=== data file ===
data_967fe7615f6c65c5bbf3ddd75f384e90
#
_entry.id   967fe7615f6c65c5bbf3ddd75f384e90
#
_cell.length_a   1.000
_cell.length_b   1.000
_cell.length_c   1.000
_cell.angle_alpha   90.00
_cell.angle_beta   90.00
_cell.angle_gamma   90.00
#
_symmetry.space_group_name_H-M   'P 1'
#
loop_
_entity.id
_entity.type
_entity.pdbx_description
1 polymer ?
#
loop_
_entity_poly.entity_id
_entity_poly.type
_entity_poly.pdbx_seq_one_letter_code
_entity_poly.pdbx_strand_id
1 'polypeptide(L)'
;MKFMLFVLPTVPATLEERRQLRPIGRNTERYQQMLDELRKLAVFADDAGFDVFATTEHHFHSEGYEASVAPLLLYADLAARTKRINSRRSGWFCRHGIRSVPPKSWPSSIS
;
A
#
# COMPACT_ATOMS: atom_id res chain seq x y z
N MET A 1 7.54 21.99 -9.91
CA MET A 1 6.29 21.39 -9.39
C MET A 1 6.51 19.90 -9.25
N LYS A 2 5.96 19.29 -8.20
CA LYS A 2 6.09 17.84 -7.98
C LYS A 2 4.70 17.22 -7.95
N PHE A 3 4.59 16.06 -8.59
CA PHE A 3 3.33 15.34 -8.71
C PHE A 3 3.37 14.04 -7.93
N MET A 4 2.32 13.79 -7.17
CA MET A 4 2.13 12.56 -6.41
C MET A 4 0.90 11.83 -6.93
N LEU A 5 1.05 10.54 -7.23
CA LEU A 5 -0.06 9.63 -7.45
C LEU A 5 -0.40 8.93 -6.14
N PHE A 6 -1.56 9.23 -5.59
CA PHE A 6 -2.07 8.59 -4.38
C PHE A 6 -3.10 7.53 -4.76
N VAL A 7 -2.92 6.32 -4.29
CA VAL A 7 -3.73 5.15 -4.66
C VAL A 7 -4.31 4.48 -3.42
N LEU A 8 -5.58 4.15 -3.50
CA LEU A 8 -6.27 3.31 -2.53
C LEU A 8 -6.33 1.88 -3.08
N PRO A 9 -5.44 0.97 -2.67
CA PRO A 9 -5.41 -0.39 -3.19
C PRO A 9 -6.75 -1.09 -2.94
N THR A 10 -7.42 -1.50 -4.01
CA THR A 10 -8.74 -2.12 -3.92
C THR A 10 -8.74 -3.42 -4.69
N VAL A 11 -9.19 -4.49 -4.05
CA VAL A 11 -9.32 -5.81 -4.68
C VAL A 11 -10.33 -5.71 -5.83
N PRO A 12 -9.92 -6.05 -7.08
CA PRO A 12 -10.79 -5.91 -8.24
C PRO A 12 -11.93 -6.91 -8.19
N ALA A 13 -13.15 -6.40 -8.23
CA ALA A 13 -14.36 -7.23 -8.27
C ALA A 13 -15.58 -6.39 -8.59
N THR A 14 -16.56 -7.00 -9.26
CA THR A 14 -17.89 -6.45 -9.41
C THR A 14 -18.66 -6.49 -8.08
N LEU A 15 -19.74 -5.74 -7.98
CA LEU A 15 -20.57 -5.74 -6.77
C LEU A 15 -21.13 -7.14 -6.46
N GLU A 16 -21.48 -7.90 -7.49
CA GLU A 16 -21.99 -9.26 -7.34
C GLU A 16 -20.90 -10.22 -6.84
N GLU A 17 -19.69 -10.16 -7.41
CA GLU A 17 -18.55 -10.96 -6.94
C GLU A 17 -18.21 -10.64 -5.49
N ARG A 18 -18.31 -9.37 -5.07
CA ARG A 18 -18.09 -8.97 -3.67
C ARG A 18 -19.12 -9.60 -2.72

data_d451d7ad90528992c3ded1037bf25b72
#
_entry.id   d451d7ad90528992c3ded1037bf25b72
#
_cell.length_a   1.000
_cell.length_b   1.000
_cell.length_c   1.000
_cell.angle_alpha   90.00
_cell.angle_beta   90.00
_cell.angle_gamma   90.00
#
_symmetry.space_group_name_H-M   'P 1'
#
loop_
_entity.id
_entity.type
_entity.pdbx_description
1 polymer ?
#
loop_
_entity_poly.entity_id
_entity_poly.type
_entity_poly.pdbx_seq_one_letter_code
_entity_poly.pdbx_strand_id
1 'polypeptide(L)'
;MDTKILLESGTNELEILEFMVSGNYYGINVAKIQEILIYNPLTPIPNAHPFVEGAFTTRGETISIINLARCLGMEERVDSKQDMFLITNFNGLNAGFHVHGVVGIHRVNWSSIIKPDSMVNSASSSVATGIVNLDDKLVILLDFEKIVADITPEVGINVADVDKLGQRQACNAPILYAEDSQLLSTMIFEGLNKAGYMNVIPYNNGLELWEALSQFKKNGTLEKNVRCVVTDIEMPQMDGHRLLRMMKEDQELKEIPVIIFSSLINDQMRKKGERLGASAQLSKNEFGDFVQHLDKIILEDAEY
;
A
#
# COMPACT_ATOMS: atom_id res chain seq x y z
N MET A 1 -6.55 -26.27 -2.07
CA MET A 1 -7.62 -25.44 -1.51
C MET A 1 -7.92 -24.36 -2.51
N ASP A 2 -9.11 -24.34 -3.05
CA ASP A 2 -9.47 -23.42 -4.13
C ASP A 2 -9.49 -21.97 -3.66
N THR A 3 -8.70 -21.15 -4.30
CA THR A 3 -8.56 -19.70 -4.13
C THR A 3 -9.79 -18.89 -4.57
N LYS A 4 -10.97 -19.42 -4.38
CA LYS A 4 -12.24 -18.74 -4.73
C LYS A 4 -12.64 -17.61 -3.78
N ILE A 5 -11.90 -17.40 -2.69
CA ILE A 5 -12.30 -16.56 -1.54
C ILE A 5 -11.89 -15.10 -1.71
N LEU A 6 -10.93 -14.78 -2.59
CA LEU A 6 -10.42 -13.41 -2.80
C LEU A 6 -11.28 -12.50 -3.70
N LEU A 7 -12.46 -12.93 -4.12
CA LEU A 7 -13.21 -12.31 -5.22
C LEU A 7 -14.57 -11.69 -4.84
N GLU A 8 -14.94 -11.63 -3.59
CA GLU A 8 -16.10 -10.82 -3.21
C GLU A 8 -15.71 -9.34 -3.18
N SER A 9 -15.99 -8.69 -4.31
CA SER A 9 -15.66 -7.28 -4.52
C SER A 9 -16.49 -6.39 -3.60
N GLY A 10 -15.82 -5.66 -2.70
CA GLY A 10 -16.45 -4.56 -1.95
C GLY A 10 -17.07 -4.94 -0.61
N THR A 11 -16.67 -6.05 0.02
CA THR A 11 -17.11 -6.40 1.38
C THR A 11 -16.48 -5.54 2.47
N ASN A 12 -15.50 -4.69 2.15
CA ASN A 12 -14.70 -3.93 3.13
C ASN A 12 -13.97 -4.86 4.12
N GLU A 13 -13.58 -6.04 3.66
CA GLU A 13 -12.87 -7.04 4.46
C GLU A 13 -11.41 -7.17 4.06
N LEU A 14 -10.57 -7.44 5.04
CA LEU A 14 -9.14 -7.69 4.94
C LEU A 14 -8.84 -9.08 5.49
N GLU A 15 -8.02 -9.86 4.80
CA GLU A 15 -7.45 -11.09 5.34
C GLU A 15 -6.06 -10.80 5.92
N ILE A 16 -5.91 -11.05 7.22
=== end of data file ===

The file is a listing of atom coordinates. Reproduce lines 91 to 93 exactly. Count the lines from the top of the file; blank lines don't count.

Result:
_cell.length_c   1.000
_cell.angle_alpha   90.00
_cell.angle_beta   90.00